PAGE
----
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The government’s response to China’s “increasingly sophisticated” spying operation targeting the UK and its interests has been “completely inadequate”, according to a scathing parliamentary report.
Sir Julian Lewis, chair of the Intelligence and Security Committee, said at the report’s launch on Thursday that experts had delivered a “damning appraisal” of the government’s approach to the threat posed by Beijing.
They concluded the UK had “no strategy on China, let alone an effective one” and that it was “singularly failing to deploy a ‘whole-of-government’ approach” to the problem of China “prolifically and aggressively” seeking to interfere, Lewis said.
The report comes days after Oliver Dowden, deputy prime minister, described China as the “largest state-based threat” to Britain’s economic security, although he said he did not want the UK to decouple from the country.
The ISC inquiry, which was commissioned in 2019 to examine the threat posed by China across academia, industry and technology, found that Beijing “seeks to influence elites and decision makers to acquire information and intellectual property” and that Chinese companies, academic institutions and citizens were liable to being co-opted into espionage and interference.
The committee found that the UK was of “significant interest to China” when it came to espionage and interference because of its close relationship with the US but fell “just below China’s top priority targets”, Lewis said.
He called on the government to “adopt a longer-term planning cycle” and get its “house in order” to ensure the future security of the UK was not damaged by election cycles and that “security concerns are not constantly trumped by economic interests”.
The committee, which comprises nine MPs and peers and scrutinises Britain’s intelligence agencies, also called for an urgent review into China’s continued involvement in the nuclear industry.
Lewis noted that without swift and decisive action, a “nightmare scenario” could emerge where China steals blueprints, sets standards and exerts influence at every step, which could pose “an existential threat to liberal democratic institutions”.
Prime Minister Rishi Sunak has sought to strike a complex balance between trying to neutralise security threats posed by China — notably by banning some technologies — and maintaining and even enhancing engagement in some areas such as trade, investment and climate change.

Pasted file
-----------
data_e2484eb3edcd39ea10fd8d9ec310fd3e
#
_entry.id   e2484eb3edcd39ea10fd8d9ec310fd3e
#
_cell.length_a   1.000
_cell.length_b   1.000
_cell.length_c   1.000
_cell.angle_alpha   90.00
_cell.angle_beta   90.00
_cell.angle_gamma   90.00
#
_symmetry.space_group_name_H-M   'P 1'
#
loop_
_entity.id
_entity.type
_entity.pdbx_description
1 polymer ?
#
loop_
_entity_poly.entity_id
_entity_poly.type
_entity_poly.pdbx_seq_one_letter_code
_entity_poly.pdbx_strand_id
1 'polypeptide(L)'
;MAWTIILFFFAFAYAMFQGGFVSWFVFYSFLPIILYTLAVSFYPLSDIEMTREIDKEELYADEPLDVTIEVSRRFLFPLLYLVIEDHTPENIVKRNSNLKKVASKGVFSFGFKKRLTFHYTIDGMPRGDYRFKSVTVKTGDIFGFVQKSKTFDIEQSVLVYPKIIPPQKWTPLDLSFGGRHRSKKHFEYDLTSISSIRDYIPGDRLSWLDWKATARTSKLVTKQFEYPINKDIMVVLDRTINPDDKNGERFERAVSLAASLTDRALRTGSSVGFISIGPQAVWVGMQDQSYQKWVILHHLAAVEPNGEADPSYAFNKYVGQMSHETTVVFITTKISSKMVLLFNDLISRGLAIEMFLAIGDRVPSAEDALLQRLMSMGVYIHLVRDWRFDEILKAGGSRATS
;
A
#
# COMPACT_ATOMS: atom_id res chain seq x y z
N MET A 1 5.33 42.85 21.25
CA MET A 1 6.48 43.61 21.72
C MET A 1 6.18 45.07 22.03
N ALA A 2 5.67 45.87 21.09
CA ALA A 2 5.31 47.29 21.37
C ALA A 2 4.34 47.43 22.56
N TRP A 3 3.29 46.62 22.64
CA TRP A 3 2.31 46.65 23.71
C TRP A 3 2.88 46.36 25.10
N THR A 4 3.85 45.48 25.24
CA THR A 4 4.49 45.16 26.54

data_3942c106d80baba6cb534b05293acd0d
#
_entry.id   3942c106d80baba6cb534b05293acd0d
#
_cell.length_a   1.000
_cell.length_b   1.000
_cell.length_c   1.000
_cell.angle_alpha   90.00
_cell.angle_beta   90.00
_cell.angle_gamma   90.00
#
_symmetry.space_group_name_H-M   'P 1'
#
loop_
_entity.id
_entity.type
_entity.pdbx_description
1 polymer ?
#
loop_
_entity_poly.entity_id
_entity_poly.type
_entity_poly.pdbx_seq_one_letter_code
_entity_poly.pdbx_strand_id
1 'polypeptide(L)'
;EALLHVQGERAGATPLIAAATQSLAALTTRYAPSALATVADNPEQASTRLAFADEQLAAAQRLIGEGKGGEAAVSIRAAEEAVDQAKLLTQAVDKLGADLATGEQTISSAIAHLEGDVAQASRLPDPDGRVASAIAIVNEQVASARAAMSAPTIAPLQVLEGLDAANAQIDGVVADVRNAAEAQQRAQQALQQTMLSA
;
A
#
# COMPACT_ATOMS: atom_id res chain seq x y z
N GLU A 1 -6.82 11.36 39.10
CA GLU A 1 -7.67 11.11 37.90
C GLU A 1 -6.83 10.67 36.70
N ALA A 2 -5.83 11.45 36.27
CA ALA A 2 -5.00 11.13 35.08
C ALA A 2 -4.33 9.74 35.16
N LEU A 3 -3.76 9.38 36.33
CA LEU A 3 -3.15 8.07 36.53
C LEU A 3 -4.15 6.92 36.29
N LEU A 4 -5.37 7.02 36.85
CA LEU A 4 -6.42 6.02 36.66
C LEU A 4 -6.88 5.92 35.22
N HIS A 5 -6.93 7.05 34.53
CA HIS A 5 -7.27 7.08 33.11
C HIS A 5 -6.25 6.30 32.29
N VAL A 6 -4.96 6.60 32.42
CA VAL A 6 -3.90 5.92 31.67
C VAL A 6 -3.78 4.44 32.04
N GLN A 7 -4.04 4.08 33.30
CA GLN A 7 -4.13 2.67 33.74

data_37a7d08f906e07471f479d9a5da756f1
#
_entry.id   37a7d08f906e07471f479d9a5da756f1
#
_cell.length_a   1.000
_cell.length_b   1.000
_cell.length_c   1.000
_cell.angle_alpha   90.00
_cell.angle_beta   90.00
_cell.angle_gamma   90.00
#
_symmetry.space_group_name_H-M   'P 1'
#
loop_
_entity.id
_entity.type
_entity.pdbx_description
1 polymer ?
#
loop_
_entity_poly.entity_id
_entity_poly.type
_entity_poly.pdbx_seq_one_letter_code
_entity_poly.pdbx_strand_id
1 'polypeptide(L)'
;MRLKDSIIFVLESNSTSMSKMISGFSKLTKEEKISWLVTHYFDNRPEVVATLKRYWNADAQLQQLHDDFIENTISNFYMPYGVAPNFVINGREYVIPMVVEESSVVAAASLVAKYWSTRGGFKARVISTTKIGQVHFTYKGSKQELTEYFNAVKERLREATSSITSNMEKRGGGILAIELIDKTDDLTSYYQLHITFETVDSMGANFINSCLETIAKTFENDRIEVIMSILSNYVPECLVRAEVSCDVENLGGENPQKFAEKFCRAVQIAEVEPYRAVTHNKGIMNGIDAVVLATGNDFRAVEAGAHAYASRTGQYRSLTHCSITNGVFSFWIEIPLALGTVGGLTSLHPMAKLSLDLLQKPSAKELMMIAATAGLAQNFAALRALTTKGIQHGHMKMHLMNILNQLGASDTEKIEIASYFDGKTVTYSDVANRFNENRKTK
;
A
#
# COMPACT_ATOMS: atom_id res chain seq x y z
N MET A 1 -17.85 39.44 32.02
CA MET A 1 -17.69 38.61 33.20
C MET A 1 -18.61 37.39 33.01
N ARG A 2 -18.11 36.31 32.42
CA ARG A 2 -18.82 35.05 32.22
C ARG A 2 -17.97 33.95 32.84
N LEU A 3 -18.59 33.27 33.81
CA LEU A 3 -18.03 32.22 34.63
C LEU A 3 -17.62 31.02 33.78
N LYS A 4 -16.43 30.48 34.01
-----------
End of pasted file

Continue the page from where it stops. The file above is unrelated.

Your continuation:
In response to the report, Sunak said the committee “took the bulk of its evidence in 2020”, predating both the 2021 Integrated Review into security and foreign policy and the review’s update in 2023. “The government has already taken actions that are in line with many of the committee’s recommendations,” the prime minister said.
Kevan Jones, a Labour MP on the committee, described Sunak’s response as “weak”. “Was this known ten years ago? Yes it was .. Was it taken into account, clearly not.”
Britain has also come under increasing pressure from the US to harden its stance against China, as tensions between Washington and Beijing have mounted due to increased protectionism and fears of espionage.
The report found that China’s size, ambition and capability had enabled it to “successfully penetrate every sector of the UK’s economy” and that it had been “particularly effective at using its money and influence to penetrate or buy academia in order to ensure its international narrative is advanced”.
According to figures published earlier this week, the UK used its relatively new national security powers to “call in” eight transactions involving Chinese-linked investment in British companies in the past year, underlining the government’s concern about the potential for Beijing to gain influence over vital industries.
Ministers used powers conferred by the National Security and Investment Act to call in 65 investments during the 12-month period to April, with more than 40 per cent of those associated with China.
However, in its report, the ISC criticised the government for not putting in place any independent oversight of the decisions being made under the act.
Earlier this year, the UK government updated its foreign and defence policy to describe China as an “epoch-defining challenge”, though it stopped short of calling the largest Asian nation a “threat”.